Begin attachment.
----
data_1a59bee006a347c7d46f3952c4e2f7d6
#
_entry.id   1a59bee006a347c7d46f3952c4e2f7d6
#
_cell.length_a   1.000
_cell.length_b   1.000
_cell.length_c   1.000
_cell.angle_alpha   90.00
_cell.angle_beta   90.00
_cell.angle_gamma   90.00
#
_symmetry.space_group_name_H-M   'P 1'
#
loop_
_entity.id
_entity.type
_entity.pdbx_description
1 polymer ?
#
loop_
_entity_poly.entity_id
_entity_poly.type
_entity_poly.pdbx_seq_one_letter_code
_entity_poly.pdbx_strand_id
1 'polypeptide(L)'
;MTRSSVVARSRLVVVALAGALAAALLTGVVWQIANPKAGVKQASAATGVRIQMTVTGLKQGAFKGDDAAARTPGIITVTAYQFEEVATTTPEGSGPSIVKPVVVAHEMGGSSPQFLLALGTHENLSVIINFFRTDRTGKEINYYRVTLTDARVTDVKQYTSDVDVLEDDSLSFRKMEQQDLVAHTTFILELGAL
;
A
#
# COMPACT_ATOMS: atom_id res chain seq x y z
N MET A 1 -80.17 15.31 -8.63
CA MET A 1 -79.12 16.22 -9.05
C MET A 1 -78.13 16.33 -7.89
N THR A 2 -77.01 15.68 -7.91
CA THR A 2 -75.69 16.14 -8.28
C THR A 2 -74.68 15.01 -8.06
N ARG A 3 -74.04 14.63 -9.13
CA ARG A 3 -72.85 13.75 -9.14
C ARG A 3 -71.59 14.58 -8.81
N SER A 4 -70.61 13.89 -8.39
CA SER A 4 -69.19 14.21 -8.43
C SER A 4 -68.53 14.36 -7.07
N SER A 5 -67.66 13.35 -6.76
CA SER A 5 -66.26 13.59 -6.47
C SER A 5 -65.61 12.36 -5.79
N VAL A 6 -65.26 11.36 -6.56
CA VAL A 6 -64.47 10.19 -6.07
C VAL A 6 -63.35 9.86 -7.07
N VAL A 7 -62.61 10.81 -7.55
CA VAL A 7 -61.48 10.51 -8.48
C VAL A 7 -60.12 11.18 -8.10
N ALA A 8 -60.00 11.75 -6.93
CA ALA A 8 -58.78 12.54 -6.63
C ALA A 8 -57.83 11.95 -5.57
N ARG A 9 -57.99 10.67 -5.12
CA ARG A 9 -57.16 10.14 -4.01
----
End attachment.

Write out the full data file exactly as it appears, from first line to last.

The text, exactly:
data_1a59bee006a347c7d46f3952c4e2f7d6
#
_entry.id   1a59bee006a347c7d46f3952c4e2f7d6
#
_cell.length_a   1.000
_cell.length_b   1.000
_cell.length_c   1.000
_cell.angle_alpha   90.00
_cell.angle_beta   90.00
_cell.angle_gamma   90.00
#
_symmetry.space_group_name_H-M   'P 1'
#
loop_
_entity.id
_entity.type
_entity.pdbx_description
1 polymer ?
#
loop_
_entity_poly.entity_id
_entity_poly.type
_entity_poly.pdbx_seq_one_letter_code
_entity_poly.pdbx_strand_id
1 'polypeptide(L)'
;MTRSSVVARSRLVVVALAGALAAALLTGVVWQIANPKAGVKQASAATGVRIQMTVTGLKQGAFKGDDAAARTPGIITVTAYQFEEVATTTPEGSGPSIVKPVVVAHEMGGSSPQFLLALGTHENLSVIINFFRTDRTGKEINYYRVTLTDARVTDVKQYTSDVDVLEDDSLSFRKMEQQDLVAHTTFILELGAL
;
A
#
# COMPACT_ATOMS: atom_id res chain seq x y z
N MET A 1 -80.17 15.31 -8.63
CA MET A 1 -79.12 16.22 -9.05
C MET A 1 -78.13 16.33 -7.89
N THR A 2 -77.01 15.68 -7.91
CA THR A 2 -75.69 16.14 -8.28
C THR A 2 -74.68 15.01 -8.06
N ARG A 3 -74.04 14.63 -9.13
CA ARG A 3 -72.85 13.75 -9.14
C ARG A 3 -71.59 14.58 -8.81
N SER A 4 -70.61 13.89 -8.39
CA SER A 4 -69.19 14.21 -8.43
C SER A 4 -68.53 14.36 -7.07
N SER A 5 -67.66 13.35 -6.76
CA SER A 5 -66.26 13.59 -6.47
C SER A 5 -65.61 12.36 -5.79
N VAL A 6 -65.26 11.36 -6.56
CA VAL A 6 -64.47 10.19 -6.07
C VAL A 6 -63.35 9.86 -7.07
N VAL A 7 -62.61 10.81 -7.55
CA VAL A 7 -61.48 10.51 -8.48
C VAL A 7 -60.12 11.18 -8.10
N ALA A 8 -60.00 11.75 -6.93
CA ALA A 8 -58.78 12.54 -6.63
C ALA A 8 -57.83 11.95 -5.57
N ARG A 9 -57.99 10.67 -5.12
CA ARG A 9 -57.16 10.14 -4.01